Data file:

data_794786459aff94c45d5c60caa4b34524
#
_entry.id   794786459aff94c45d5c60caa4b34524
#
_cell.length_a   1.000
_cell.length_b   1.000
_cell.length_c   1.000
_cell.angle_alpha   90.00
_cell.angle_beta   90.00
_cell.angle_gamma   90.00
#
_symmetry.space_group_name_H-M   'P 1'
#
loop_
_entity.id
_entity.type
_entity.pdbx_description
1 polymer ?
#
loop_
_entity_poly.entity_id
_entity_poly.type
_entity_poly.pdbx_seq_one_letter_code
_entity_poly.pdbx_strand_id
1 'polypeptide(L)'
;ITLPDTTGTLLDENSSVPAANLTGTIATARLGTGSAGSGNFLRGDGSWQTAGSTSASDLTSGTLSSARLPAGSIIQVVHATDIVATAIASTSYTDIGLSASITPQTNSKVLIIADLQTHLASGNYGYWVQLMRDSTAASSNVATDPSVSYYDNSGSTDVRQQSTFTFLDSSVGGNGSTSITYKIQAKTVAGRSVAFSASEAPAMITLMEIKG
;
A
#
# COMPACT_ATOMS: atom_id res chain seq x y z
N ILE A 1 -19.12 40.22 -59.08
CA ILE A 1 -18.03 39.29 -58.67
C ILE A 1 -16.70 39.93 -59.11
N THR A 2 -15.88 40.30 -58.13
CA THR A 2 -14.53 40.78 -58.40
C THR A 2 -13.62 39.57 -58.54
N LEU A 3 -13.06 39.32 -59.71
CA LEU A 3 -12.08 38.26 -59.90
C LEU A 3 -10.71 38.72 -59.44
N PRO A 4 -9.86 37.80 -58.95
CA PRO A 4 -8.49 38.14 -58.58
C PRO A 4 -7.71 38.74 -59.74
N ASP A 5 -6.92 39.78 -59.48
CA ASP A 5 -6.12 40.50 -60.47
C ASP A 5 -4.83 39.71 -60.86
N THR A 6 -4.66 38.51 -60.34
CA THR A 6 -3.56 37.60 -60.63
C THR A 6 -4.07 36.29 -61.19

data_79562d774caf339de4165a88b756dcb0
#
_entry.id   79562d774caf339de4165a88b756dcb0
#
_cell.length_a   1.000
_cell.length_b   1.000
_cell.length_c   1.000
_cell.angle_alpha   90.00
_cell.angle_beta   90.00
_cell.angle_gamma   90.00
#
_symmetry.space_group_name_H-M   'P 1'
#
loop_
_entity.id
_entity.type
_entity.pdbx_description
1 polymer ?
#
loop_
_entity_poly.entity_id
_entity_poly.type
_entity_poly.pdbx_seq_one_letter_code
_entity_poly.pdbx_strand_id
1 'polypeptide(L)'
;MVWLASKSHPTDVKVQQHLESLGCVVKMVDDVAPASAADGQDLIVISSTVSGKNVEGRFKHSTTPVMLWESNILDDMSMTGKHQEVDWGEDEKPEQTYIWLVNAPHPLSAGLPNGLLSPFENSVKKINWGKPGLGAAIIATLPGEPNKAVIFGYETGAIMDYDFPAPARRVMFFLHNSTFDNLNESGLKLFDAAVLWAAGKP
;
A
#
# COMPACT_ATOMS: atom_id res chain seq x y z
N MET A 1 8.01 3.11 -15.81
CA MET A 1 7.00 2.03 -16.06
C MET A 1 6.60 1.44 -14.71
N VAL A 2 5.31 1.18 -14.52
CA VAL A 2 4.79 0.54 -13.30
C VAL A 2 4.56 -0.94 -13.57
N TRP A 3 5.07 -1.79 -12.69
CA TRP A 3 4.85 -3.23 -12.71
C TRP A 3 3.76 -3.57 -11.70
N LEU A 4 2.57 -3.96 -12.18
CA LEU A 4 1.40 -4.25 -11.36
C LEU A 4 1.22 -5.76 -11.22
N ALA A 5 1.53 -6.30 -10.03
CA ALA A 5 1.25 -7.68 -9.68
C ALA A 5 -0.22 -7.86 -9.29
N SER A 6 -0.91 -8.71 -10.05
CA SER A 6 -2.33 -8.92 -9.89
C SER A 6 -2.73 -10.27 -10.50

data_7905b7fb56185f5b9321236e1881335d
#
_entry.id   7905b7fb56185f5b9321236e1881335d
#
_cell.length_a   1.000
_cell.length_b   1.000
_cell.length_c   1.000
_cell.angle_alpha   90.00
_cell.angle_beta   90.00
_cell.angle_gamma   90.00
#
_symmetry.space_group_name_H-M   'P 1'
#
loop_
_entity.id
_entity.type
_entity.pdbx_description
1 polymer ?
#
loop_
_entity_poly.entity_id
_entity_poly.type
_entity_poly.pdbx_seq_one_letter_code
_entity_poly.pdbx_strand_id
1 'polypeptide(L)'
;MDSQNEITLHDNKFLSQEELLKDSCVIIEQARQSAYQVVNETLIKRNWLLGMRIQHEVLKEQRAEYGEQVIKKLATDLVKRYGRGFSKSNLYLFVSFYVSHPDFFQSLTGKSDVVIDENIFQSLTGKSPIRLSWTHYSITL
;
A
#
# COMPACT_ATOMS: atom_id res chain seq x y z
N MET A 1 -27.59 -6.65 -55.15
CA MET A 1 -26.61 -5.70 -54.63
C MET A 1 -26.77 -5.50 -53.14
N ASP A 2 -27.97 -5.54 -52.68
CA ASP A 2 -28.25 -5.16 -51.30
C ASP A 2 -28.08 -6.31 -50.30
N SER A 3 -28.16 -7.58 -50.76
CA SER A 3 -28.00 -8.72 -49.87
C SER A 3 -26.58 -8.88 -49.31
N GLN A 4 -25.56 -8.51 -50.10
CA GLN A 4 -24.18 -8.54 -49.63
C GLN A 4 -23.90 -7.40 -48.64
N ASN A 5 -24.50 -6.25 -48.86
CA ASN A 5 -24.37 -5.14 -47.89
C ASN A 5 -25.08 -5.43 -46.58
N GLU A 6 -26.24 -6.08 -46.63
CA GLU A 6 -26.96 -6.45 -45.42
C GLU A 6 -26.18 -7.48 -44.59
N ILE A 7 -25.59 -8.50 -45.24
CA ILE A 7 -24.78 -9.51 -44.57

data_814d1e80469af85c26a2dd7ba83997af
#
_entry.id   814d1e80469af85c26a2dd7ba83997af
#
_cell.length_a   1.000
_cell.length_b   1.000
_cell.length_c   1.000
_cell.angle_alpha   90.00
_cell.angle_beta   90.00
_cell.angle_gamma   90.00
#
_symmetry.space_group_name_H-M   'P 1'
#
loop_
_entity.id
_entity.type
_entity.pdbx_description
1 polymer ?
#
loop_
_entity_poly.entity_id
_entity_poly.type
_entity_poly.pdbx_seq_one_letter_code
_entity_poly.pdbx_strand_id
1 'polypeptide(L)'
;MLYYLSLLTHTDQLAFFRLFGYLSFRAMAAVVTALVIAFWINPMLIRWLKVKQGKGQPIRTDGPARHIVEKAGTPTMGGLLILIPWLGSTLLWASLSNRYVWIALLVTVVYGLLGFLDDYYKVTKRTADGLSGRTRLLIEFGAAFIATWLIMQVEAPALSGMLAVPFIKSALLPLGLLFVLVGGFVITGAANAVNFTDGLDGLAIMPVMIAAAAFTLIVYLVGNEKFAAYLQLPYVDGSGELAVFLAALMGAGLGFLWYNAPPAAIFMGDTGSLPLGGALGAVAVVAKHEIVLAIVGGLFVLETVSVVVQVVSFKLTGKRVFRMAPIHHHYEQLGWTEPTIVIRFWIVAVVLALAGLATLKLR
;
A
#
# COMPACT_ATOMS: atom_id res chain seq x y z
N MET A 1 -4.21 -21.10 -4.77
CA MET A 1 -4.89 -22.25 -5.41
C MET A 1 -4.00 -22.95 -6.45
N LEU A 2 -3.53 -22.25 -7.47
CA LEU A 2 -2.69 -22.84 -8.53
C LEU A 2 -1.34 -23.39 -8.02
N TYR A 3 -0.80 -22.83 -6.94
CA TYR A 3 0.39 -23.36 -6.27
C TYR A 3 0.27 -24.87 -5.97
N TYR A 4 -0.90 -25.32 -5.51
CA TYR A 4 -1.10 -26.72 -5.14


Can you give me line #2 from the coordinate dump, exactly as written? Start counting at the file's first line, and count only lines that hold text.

#